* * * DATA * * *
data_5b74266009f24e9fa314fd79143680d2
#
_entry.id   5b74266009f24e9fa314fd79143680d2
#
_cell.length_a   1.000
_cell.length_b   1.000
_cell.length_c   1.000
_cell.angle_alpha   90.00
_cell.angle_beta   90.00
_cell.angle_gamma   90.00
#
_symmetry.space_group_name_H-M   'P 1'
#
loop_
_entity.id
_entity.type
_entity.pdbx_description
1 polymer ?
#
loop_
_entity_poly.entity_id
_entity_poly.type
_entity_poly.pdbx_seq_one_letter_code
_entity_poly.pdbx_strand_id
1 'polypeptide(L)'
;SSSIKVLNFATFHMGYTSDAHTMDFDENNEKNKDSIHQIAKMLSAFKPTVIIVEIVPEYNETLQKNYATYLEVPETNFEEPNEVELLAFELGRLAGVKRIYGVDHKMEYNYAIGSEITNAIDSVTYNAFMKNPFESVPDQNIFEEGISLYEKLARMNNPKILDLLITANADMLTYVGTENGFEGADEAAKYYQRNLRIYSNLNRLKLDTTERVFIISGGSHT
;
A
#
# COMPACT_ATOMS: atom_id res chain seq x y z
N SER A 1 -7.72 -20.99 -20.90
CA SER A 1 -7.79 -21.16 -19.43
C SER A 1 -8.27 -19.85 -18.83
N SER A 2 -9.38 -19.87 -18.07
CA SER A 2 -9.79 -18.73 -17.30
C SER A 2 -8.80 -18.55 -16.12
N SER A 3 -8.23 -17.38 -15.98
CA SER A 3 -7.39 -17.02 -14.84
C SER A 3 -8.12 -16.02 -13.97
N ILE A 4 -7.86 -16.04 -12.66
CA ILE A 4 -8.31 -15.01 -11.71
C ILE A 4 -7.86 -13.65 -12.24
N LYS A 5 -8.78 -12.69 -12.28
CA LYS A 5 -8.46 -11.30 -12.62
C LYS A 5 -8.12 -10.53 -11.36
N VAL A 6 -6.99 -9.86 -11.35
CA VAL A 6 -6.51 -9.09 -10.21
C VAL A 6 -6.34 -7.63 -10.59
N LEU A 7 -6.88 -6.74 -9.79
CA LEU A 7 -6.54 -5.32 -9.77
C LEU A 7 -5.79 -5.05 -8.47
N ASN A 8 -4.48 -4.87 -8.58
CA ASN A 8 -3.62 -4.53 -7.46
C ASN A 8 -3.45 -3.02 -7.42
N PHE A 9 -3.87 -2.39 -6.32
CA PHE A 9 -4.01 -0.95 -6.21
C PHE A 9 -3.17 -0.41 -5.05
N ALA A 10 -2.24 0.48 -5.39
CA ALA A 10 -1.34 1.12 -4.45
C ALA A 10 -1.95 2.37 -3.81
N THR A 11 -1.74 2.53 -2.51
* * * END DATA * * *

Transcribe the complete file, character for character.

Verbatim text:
data_5b74266009f24e9fa314fd79143680d2
#
_entry.id   5b74266009f24e9fa314fd79143680d2
#
_cell.length_a   1.000
_cell.length_b   1.000
_cell.length_c   1.000
_cell.angle_alpha   90.00
_cell.angle_beta   90.00
_cell.angle_gamma   90.00
#
_symmetry.space_group_name_H-M   'P 1'
#
loop_
_entity.id
_entity.type
_entity.pdbx_description
1 polymer ?
#
loop_
_entity_poly.entity_id
_entity_poly.type
_entity_poly.pdbx_seq_one_letter_code
_entity_poly.pdbx_strand_id
1 'polypeptide(L)'
;SSSIKVLNFATFHMGYTSDAHTMDFDENNEKNKDSIHQIAKMLSAFKPTVIIVEIVPEYNETLQKNYATYLEVPETNFEEPNEVELLAFELGRLAGVKRIYGVDHKMEYNYAIGSEITNAIDSVTYNAFMKNPFESVPDQNIFEEGISLYEKLARMNNPKILDLLITANADMLTYVGTENGFEGADEAAKYYQRNLRIYSNLNRLKLDTTERVFIISGGSHT
;
A
#
# COMPACT_ATOMS: atom_id res chain seq x y z
N SER A 1 -7.72 -20.99 -20.90
CA SER A 1 -7.79 -21.16 -19.43
C SER A 1 -8.27 -19.85 -18.83
N SER A 2 -9.38 -19.87 -18.07
CA SER A 2 -9.79 -18.73 -17.30
C SER A 2 -8.80 -18.55 -16.12
N SER A 3 -8.23 -17.38 -15.98
CA SER A 3 -7.39 -17.02 -14.84
C SER A 3 -8.12 -16.02 -13.97
N ILE A 4 -7.86 -16.04 -12.66
CA ILE A 4 -8.31 -15.01 -11.71
C ILE A 4 -7.86 -13.65 -12.24
N LYS A 5 -8.78 -12.69 -12.28
CA LYS A 5 -8.46 -11.30 -12.62
C LYS A 5 -8.12 -10.53 -11.36
N VAL A 6 -6.99 -9.86 -11.35
CA VAL A 6 -6.51 -9.09 -10.21
C VAL A 6 -6.34 -7.63 -10.59
N LEU A 7 -6.88 -6.74 -9.79
CA LEU A 7 -6.54 -5.32 -9.77
C LEU A 7 -5.79 -5.05 -8.47
N ASN A 8 -4.48 -4.87 -8.58
CA ASN A 8 -3.62 -4.53 -7.46
C ASN A 8 -3.45 -3.02 -7.42
N PHE A 9 -3.87 -2.39 -6.32
CA PHE A 9 -4.01 -0.95 -6.21
C PHE A 9 -3.17 -0.41 -5.05
N ALA A 10 -2.24 0.48 -5.39
CA ALA A 10 -1.34 1.12 -4.45
C ALA A 10 -1.95 2.37 -3.81
N THR A 11 -1.74 2.53 -2.51